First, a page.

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No. 97-2367

(D.C. No. CR-97-304-LH)

(New Mexico)


Before SEYMOUR, Chief Judge, PORFILIO and BRORBY, Circuit Judges.

Richard Button pled guilty under 18 U.S.C. § 922(g)(1) and 18 U.S.C. § 924(a)(2) as a convicted felon unlawfully in possession of firearms. He was sentenced to thirty months imprisonment and two years supervised release. He appeals the district court's denial of his motion to suppress evidence, contending that the search warrant which led to the discovery of firearms at his home was not supported by probable cause. We affirm.

On May 1, 1997, United States Magistrate Judge Galvan issued a search warrant for Mr. Button's residence based on an affidavit DEA Special Agent James Baker submitted to him. The affidavit described an ongoing drug trafficking conspiracy dating from 1989, with three drug seizures linked to Stephen Michael Pollack and those working with Mr. Pollock. Aplt. App.,

doc. 2 at 5-20. In a drug raid related to Mr. Pollock's alleged conspiracy, the police found Mr. Button's phone number next to Mr. Pollock's in a confiscated notebook. Id. at 16. The affidavit also indicated that a cooperating source (CS2) had told agents Mr. Button was a courier of narcotics for Mr. Pollack. Id. at 17. Among other details, the source stated that Mr. Pollack's conspiracy involved drug trafficking in Alamogordo, New Mexico, and Durango, Colorado. Id. at 16. The affidavit showed police corroborated CS2's information by telephone records between Mr. Pollock and Mr. Button, agent surveillance of Mr. Button's car in Mr. Pollack's drive, information showing Mr. Button's residence in Alamogordo, New Mexico, and Mr. Pollack's residence in Durango, Colorado, and information provided by New Mexico state police that they had an informant who also said Mr. Button was a courier for Mr. Pollack. Id. at 16-17, 20.

Agents executed the warrant at Mr. Button's residence on May 2, 1997, and seized a semi-automatic pistol and a rifle. Mr. Button filed a motion to suppress evidence seized during the search, asserting the underlying affidavit to the warrant was defective. The district court denied Mr. Button's motion. On August 8, 1997, Button entered a conditional plea of guilty and reserved his right to appeal the district court's denial of his motion to suppress.

We review whether a magistrate or judge properly issued a search warrant by determining whether there was a "substantial basis" for probable cause. Illinois v. Gates, 462 U.S. 213, 236 (1983).

The task of the issuing magistrate is simply to make a practical common-sense decision whether, given all the circumstances set forth in the affidavit before him, . . . there is a fair probability that contraband or evidence of a crime will be found in a particular place. And the duty of a reviewing court is simply to ensure that the magistrate had a "substantial basis for . . . conclud[ing]" that probable cause existed.

Id. at 238-39 (citations omitted). In making this determination, we view the totality of the evidence. United States v. Cusumano, 83 F.3d 1247, 1250 (10th Cir. 1996) (en banc).

While "probable cause does not demand the certainty we associate with formal trials," Gates, 462 U.S. at 246, we recognize that a magistrate or judge must rely on more than a "mere ratification of the bare conclusions of others," id. at 239. In particular, an affidavit containing only an informant's tip would be unsatisfactory. However, corroborating evidence is one way to cure the insufficiencies. Id. at 241-42.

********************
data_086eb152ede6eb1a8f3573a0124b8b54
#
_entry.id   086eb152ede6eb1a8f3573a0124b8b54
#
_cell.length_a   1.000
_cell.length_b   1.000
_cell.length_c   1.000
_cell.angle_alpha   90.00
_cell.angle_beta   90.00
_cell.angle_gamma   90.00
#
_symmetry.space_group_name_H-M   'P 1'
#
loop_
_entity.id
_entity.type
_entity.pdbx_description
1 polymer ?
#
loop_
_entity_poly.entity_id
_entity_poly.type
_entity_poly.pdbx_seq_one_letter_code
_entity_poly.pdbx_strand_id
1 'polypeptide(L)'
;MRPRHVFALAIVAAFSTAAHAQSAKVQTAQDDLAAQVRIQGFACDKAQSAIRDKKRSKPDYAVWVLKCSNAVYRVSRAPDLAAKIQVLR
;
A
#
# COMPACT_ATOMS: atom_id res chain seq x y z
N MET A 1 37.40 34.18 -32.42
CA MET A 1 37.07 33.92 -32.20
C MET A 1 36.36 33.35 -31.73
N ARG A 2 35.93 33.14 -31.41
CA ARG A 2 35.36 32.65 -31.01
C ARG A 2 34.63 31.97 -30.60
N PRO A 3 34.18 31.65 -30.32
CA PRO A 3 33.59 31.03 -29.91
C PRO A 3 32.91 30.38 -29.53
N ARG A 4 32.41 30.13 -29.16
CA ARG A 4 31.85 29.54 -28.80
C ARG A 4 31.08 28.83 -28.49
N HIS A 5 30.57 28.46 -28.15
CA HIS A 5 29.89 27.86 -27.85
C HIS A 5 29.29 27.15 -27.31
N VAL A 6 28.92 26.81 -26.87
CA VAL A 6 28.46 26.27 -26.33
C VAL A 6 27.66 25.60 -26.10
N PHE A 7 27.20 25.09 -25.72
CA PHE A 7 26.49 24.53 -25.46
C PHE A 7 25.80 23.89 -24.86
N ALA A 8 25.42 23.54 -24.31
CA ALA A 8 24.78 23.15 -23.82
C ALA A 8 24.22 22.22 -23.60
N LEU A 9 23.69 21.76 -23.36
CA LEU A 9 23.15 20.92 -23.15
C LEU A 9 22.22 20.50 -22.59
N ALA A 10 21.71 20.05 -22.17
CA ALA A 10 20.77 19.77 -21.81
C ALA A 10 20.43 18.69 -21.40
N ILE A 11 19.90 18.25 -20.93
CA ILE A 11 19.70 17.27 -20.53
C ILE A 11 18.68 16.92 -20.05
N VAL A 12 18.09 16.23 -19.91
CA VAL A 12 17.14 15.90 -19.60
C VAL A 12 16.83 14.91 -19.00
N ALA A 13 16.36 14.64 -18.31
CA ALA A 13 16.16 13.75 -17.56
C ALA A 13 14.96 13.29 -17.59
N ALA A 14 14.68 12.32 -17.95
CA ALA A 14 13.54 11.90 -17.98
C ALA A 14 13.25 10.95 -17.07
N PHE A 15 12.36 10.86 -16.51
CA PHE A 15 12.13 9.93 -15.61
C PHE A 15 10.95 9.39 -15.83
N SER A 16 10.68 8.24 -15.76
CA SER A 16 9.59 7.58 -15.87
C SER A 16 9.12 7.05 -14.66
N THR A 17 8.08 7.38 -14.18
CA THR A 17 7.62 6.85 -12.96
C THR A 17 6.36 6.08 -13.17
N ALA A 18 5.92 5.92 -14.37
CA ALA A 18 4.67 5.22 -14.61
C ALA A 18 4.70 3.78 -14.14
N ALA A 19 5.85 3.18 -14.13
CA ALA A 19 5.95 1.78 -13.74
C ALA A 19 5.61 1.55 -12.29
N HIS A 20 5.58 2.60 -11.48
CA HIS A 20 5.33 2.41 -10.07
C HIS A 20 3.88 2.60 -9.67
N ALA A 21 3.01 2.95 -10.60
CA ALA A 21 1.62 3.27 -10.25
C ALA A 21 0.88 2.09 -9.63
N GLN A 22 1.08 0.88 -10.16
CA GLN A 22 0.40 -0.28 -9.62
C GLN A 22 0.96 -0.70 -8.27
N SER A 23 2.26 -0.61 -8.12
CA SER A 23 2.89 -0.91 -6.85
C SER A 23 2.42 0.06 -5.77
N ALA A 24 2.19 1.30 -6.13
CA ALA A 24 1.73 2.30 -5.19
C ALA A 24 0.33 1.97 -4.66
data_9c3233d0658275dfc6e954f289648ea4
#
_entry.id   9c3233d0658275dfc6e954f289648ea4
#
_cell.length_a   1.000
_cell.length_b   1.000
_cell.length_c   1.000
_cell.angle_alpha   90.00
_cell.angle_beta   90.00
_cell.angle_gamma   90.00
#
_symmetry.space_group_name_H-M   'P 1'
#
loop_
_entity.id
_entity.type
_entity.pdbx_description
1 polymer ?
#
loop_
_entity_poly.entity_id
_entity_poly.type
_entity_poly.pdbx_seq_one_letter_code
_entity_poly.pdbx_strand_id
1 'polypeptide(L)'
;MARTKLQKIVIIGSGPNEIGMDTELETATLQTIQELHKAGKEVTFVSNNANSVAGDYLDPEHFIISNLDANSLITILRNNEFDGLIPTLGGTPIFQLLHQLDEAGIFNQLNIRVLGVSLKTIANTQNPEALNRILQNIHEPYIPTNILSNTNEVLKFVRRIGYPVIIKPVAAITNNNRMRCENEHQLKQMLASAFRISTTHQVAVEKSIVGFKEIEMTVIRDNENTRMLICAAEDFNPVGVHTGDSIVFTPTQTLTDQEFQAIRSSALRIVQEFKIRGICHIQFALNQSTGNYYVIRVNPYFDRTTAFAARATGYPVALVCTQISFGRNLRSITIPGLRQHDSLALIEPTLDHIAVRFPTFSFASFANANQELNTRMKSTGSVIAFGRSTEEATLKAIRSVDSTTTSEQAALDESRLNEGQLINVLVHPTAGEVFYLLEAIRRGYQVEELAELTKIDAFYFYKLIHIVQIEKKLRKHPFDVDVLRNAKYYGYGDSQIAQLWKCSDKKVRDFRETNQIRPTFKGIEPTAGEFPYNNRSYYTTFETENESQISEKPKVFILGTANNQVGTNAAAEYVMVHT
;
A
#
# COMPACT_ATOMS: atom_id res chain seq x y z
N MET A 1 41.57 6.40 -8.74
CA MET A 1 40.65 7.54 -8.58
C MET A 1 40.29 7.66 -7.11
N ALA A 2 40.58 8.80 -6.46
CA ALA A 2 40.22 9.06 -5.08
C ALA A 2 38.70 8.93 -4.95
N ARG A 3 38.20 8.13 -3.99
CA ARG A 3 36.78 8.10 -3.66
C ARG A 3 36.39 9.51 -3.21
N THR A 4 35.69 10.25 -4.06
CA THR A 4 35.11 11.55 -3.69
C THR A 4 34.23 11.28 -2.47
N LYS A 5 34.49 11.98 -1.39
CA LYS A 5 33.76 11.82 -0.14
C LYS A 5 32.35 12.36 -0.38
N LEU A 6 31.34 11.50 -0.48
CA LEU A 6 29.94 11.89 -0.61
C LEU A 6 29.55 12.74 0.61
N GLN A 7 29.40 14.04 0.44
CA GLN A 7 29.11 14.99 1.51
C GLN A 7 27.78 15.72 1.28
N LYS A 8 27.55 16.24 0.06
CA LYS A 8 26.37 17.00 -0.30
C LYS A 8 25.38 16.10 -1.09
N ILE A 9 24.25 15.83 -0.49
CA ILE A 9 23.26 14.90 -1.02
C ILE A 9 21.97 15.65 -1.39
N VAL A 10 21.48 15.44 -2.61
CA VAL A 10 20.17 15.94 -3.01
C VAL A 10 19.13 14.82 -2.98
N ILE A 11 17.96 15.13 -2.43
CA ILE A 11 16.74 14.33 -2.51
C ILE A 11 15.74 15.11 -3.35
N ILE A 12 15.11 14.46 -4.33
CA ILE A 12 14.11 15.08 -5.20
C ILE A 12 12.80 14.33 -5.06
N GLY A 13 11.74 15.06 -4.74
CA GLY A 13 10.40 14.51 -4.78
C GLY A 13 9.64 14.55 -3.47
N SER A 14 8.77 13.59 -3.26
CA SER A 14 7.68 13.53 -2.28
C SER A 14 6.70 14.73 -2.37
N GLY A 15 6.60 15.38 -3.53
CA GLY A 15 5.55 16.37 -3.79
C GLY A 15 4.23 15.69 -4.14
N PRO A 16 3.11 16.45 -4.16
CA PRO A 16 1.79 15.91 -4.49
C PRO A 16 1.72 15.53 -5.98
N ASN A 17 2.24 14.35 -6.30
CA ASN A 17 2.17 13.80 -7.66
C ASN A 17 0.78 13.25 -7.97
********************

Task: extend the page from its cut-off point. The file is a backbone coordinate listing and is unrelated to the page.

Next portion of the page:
In Gates, for example, the Supreme Court held that a corroborated anonymous letter was sufficient basis for a search warrant. Police surveillance showed the reliability of the informant's predictions on the Gates' car location in Florida, Lance Gates' flight to Florida, and his subsequent drive northward. The Supreme Court held that the added reliability sufficiently supported the magistrate judge's determination of probable cause for a search warrant. Id. at 244.

In the present case, Mr. Button contends that the underlying affidavit was defective because C2's information was not adequately corroborated, the totality of the evidence was primarily insufficient hearsay, and the reliance on his former 1989 conviction was stale evidence. We are not persuaded.

. Mr. Button's case is similar to Gates. Special Agent Baker submitted an affidavit that contained C2's information and corroborating investigative work. C2 asserted a link between Mr. Pollack and Mr. Button. In support, the affidavit described telephone logs between the two and surveillance evidence of Mr. Button's car in Mr. Pollack's drive. C2 alleged that drug activity took place in Alamogordo, New Mexico, and Durango, Colorado. In corroboration, the affidavit presented evidence that Mr. Button lived in the first city and visited Mr. Pollack in the second. The affidavit also noted that Mr. Button's name and number were found next to Mr. Pollack's in a previous drug bust and that another informant had reported Mr. Button as a drug courier for Mr. Pollack.

In reviewing the record, we hold that the affidavit provided a range of sensibly connected evidence beyond bare conclusions and that the totality of the evidence supports a "substantial basis" for a search warrant.

For the reasons given above, we AFFIRM the district court's denial of the motion to suppress.


Stephanie K. Seymour

Chief Judge

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*.This order and judgment is not binding precedent, except under the doctrines of law of the case, res judicata, and collateral estoppel. The court generally disfavors the citation of orders and judgments; nevertheless, an order and judgment may be cited under the terms and conditions of 10th Cir. R. 36.3.

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